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Jan 21st, 2009 | 0


In this time of economic uncertainty, dealing with expired letters of credit for stalled-out subdivisions is keeping not only county planning but the Walton County Code Enforcement Board busy.
At their Jan. 15 meeting, board members found violations and imposed fines in connection with several developments whose letters of credit had expired.
In many areas and at other times in Walton County, there has been a requirement for infrastructure such as roads and stormwater drainage structures to be completed before lots can be platted in a subdivision. Following county approval and a development order, platting of a subdivision is the final step in order for lots to be sold.
In recent years, Walton County allowed for platting in the absence of infrastructure completion, as long as the developer provided a letter of credit, issued by a bank, usually for a term of one year. The purpose of letters of credit was to provide a surety that money would be available for infrastructure to be completed even if a developer failed to construct it.  Prior to the expiration of a letter of credit, the county has the ability to “pull” the letter of credit and collect the funds to build or complete the infrastructure.
This has happened in the case of a number of failed developments, and a county staff person is now responsible for tracking letters of credit due to expire soon and contacting developers, who are directed to have the letters of credit renewed or provide a similar surety for infrastructure. However, some letters of credit have expired, presenting a problem that is harder to remedy. This is particularly true since banks are now reluctant to issue letters of credit.
Walton County has taken the position that it is not the county but the developer who bears the liability with regard to individuals who have purchased lots for which infrastructure is lacking. However, with the stated purpose of protecting potential lot buyers from this situation, Walton County Code Enforcement is seeking to either to get letters of credit or another form of surety in place, or to impose liens on unsold subdivision lots for which infrastructure is missing or incomplete. Unless satisfied, these liens prevent the lots from being sold.
Code enforcement board fines are the mechanism being used to impose these liens.
On Jan. 15, Chandler Huff was present before the board to face an alleged violation in connection with an expired letter of credit on the Carson Oaks subdivision. Donna Shank, code enforcement officer, stated that surety for infrastructure completion is required in connection with 40 unsold parcels within the subdivision.
Shank said the letter of credit for the subdivision had expired in November 2005.
Huff testified that infrastructure for the parts of the subdivision that had gotten to the development stage had been substantially completed, that water and sewer for the subdivision had been accepted, and that there had been no complaints from lot owners. He estimated that completing the infrastructure according to the development order would cost approximately $30,000 and take about a month to accomplish.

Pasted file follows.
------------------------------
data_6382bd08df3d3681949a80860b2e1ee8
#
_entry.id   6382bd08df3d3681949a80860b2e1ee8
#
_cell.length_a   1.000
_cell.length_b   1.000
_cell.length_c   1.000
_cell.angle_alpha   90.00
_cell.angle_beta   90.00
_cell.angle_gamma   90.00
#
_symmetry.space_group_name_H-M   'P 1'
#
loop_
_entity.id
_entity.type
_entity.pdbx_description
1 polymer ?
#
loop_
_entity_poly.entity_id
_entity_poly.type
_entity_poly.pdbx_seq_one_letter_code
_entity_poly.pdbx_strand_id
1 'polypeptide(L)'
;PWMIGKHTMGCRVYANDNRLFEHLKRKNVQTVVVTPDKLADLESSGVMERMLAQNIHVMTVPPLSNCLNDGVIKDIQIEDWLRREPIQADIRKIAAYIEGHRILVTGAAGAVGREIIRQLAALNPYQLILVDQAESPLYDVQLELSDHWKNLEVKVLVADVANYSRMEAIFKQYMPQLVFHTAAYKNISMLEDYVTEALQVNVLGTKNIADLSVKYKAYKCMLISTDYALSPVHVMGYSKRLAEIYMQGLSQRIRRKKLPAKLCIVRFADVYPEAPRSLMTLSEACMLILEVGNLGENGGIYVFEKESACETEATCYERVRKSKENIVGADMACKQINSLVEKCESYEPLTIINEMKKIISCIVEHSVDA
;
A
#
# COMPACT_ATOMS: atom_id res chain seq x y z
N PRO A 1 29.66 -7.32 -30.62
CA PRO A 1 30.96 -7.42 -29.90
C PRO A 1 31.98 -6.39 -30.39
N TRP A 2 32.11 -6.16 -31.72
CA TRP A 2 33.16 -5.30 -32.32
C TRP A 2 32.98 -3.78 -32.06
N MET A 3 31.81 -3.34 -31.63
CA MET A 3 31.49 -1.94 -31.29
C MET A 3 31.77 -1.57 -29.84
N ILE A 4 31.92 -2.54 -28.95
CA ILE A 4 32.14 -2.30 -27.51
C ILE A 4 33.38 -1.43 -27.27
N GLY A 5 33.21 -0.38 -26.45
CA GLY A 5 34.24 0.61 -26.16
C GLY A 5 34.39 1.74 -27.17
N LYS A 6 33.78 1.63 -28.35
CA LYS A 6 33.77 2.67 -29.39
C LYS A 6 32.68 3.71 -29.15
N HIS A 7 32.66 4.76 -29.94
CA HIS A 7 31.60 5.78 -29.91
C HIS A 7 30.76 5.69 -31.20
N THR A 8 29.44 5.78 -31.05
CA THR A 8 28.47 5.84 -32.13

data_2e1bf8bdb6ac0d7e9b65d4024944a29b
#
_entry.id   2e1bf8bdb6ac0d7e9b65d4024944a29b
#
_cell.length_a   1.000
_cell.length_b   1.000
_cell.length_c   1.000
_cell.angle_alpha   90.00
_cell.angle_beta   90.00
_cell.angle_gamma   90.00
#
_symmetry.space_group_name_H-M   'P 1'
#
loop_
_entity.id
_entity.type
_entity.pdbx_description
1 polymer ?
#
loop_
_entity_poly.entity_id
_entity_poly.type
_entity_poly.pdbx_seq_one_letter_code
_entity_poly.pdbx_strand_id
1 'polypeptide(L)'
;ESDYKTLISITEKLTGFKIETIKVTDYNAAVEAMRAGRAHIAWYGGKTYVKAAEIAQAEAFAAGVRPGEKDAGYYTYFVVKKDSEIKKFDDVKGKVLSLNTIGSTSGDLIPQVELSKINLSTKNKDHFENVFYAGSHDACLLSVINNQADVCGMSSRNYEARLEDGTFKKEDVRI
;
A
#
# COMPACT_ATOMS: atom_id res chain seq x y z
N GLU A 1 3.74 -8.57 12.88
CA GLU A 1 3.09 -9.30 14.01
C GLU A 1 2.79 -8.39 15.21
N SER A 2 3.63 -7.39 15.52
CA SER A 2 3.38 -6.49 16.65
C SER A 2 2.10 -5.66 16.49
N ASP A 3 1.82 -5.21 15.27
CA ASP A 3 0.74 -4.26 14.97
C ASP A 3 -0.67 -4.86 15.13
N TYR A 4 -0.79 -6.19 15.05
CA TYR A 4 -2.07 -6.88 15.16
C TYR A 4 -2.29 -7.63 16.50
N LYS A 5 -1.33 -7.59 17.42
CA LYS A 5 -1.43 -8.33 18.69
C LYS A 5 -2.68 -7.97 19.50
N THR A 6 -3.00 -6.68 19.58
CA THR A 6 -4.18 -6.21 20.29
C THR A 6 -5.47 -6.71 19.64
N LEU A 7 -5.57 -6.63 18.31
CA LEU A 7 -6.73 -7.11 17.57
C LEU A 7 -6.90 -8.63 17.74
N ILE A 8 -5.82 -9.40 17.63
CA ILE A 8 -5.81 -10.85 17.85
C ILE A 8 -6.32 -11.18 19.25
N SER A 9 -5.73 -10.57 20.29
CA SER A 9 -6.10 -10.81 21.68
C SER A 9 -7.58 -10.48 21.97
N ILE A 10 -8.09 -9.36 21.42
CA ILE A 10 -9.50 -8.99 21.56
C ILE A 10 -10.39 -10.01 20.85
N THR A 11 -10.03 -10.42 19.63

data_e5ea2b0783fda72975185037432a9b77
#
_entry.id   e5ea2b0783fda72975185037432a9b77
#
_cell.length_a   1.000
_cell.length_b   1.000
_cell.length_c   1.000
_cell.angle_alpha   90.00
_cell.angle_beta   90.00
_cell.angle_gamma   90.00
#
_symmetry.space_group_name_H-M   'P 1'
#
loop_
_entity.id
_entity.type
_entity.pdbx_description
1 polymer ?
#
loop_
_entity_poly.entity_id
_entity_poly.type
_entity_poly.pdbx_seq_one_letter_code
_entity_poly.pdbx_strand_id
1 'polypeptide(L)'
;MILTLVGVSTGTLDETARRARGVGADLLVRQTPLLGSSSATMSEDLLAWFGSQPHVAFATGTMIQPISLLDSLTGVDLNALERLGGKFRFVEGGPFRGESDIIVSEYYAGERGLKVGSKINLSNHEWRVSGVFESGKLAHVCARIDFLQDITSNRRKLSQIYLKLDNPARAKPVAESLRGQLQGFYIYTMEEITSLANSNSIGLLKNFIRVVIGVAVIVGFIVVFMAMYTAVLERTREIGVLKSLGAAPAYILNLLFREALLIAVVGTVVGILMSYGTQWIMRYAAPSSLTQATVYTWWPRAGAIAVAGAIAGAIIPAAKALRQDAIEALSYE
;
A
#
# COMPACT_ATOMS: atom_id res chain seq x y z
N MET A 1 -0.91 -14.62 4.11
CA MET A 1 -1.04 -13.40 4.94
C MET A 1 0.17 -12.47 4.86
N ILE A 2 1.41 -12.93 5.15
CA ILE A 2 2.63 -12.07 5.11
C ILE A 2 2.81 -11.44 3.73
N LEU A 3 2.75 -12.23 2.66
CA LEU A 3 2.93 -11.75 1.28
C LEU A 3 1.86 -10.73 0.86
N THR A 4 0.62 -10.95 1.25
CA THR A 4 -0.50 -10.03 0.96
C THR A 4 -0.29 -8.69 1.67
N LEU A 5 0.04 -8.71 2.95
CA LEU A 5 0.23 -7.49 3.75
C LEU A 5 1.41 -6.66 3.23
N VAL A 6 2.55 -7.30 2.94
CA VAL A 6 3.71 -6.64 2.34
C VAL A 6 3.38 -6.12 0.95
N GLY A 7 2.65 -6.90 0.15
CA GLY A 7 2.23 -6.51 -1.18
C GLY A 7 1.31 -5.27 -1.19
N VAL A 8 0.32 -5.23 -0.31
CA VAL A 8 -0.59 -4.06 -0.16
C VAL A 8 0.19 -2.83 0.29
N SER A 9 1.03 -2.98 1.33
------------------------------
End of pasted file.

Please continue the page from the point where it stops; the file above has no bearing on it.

Huff argued that, as the beneficiary, it had been the county’s responsibility to make sure that the letter of credit was renewed. He complained that no one had notified him of the 2005 expiration until 2008, and that the bank is now saying that they no longer issue letters of credit, nor will other banks do so.
Board member David Kramer responded that possibly the county did “drop the ball,” but that the Walton County Land Development Code states that it is the developer’s responsibility to maintain surety for the infrastructure.
Kramer noted that a number of other methods for providing surety exist for addressing the situtation, along with completion of the infrastructure by the developer.
Other surety options listed in the code include a cashier’s check, a certified check, a developer/lender/county agreement, an interest-bearing CD, or a surety bond.
A majority of board members voted to find the developer in violation, imposing $250-per-day fines until the violation was corrected, through a surety, completion of the infrastructure, or other means of coming into compliance. The decision was with the understanding that the fines would be “abated” or forgiven if the developer brought the subdivision into compliance within four months.
Charged with the same violation were Spicy Noodle Holding Company, in connection with the Seaview Trace subdivision, and MDR, L.L.C., in connection with lots in the Beach Nest subdivision. Violations were found in both instances, and, in both cases, $250-per-day fines were imposed until compliance was achieved, with abatement of fines to take place if compliance occurred within 120 days.



IN THE CURRENT down economy, uncompleted infrastructure in connection with stalled-out subdivisions has surfaced as a issue to be dealt with in Walton County. The Walton County Code Enforcement Board recently imposed fines on the developers of several subdivisions in which infrastructure had not been completed and for which bank letters of credit had expired. (Photo by Dotty Nist)

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